As a follow up to Loren’s Oct. 20 Member Memo on this subject, below is a note from GOED issued today, discussing the International Trade Commission’s decision to not institute an investigation into Amarin’s complaint re: its claim that a number of dietary supplement companies had been engaged in “unfair competition.” —Frank
ITC Dismisses Amarin Complaint
October 30: The United States International Trade Commission (ITC) has decided to not institute an investigation based on Amarin’s August 30 complaint “concerning certain synthetically produced, predominantly EPA omega-3 products in ethyl ester or re-esterified triglyceride form” and has dismissed the complaint.
According to the ITC, “Amarin’s complaint does not allege an unfair method of competition or an unfair act cognizable under 19 U.S.C. § 1337(a)(1)(A), as required by the statute and the Commission’s rules. The Commission notes that the Lanham Act allegations in this case are precluded by the Food, Drug and Cosmetic Act (FDCA). The Commission also notes that the Food and Drug Administration is charged with the administration of the FDCA.”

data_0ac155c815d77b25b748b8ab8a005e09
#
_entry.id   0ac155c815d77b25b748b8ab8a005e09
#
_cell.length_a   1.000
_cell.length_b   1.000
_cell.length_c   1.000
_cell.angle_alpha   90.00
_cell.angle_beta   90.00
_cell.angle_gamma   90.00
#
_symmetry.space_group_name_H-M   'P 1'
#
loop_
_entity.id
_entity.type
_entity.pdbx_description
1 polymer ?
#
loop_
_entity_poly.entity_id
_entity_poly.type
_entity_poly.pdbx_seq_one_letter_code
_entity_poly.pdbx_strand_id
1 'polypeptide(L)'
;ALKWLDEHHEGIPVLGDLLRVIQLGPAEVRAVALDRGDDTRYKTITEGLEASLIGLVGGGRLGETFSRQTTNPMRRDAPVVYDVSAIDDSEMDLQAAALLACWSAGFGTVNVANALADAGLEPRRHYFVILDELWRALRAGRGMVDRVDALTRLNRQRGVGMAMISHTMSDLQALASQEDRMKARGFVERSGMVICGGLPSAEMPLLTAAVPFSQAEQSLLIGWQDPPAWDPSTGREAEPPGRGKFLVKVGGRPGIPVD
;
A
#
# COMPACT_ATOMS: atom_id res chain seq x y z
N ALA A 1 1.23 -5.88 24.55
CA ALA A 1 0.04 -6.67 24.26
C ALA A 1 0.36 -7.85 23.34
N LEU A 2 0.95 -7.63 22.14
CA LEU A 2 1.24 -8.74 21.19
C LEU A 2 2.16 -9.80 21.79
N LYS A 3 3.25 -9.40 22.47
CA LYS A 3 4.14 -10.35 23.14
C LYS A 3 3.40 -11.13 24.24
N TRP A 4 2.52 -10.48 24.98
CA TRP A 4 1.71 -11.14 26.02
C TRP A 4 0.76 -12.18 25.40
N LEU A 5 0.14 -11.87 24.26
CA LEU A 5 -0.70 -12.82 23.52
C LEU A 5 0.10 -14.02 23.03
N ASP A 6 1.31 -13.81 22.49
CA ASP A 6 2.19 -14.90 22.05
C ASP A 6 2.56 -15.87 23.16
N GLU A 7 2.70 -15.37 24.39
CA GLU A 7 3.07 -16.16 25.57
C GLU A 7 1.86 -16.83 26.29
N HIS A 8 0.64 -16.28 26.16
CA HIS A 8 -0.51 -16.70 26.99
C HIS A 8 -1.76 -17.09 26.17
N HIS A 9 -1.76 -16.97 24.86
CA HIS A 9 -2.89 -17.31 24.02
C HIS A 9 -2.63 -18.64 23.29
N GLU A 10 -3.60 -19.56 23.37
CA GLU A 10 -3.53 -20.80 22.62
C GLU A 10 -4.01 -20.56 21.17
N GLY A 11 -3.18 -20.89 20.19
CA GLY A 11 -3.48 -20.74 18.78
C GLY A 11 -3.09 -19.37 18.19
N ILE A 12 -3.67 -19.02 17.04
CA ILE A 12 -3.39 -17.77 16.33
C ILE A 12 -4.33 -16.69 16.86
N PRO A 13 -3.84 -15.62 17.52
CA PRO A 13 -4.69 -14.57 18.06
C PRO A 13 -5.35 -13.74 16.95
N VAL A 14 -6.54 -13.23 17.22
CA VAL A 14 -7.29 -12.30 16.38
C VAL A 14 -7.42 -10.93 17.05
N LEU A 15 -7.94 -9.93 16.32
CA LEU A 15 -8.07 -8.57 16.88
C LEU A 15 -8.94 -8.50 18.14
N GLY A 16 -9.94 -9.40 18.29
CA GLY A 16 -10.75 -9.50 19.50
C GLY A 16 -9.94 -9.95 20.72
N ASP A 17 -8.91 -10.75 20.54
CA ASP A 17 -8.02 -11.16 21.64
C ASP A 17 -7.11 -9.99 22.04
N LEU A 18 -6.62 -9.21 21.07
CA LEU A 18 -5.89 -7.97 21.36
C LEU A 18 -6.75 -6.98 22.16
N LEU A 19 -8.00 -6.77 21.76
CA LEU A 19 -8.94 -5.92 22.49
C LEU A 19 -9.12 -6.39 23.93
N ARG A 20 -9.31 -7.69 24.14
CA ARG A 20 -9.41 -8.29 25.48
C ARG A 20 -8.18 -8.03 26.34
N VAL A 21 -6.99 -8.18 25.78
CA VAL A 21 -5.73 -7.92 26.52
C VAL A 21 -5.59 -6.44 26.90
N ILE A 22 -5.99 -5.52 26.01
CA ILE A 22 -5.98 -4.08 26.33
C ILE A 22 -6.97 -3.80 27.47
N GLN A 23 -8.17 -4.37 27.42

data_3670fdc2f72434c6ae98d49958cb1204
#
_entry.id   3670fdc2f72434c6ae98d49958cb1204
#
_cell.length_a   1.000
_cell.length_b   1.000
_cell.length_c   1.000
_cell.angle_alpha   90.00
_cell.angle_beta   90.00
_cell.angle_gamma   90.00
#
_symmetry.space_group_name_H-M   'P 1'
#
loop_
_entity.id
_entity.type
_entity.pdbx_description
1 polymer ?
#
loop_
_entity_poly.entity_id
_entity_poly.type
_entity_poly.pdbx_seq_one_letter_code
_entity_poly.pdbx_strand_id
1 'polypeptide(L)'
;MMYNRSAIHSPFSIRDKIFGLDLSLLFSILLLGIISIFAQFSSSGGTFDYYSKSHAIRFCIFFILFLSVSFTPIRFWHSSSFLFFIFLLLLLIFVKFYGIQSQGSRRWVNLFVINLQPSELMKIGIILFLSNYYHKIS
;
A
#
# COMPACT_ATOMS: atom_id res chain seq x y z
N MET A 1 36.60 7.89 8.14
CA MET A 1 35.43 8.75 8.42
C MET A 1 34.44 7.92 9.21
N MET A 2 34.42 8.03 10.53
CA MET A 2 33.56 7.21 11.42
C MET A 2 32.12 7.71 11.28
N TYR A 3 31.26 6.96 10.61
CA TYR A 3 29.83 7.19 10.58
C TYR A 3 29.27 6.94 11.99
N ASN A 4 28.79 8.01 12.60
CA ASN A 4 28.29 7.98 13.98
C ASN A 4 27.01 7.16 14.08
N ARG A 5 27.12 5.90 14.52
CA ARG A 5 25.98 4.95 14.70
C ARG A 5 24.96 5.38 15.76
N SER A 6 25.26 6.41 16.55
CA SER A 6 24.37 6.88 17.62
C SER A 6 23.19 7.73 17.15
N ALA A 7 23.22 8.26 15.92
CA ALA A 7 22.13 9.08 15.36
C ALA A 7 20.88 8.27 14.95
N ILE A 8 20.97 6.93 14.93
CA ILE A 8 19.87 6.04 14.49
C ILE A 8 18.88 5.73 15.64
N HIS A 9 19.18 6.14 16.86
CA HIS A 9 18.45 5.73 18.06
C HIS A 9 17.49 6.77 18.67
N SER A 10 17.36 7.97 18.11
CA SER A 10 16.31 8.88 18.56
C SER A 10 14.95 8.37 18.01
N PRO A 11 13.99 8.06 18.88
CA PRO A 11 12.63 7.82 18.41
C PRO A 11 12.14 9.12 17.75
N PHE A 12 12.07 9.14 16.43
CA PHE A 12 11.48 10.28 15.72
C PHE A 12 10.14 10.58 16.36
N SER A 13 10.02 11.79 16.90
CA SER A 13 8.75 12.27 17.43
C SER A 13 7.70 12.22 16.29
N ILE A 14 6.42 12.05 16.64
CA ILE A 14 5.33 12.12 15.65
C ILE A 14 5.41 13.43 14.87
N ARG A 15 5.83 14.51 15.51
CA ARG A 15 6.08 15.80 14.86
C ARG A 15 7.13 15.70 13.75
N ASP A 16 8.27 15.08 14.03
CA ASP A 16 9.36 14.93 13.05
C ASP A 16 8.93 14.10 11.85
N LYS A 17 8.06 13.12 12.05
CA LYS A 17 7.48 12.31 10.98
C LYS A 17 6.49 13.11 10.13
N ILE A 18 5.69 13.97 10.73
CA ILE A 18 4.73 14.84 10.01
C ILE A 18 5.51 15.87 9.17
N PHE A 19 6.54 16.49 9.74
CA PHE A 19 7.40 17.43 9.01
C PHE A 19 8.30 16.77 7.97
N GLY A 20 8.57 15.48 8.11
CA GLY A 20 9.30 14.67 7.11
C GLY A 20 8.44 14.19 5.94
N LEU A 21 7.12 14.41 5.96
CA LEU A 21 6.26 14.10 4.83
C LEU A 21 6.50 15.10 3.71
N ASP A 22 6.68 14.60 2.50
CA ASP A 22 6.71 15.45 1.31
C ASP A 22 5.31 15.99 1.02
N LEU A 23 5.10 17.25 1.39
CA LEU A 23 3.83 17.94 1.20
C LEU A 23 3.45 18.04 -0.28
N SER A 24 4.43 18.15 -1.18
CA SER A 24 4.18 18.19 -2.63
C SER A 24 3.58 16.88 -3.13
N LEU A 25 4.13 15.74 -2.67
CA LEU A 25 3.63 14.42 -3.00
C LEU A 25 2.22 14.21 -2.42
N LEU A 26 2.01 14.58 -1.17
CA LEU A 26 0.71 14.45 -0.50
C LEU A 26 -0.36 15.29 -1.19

Most ITC complaints are instituted, but this was an unusual circumstance that involved asking the ITC to interpret the Food Drug and Cosmetic Act and the Commission clearly agreed that this is not within its purview. We do not expect this matter to completely disappear, but there is a very long history of omega-3 concentrates being sold as dietary supplements in the United States and we think that any reasonable authority will conclude that these are dietary ingredients authorized for sale in the US. It is important to note that the ITC, in its letter, stated that the sale of these concentrates as supplements does not create unfair competition and that the use in dietary supplements is clearly within FDA's jurisdiction.
GOED will continue to monitor the situation and provide more information as we receive it.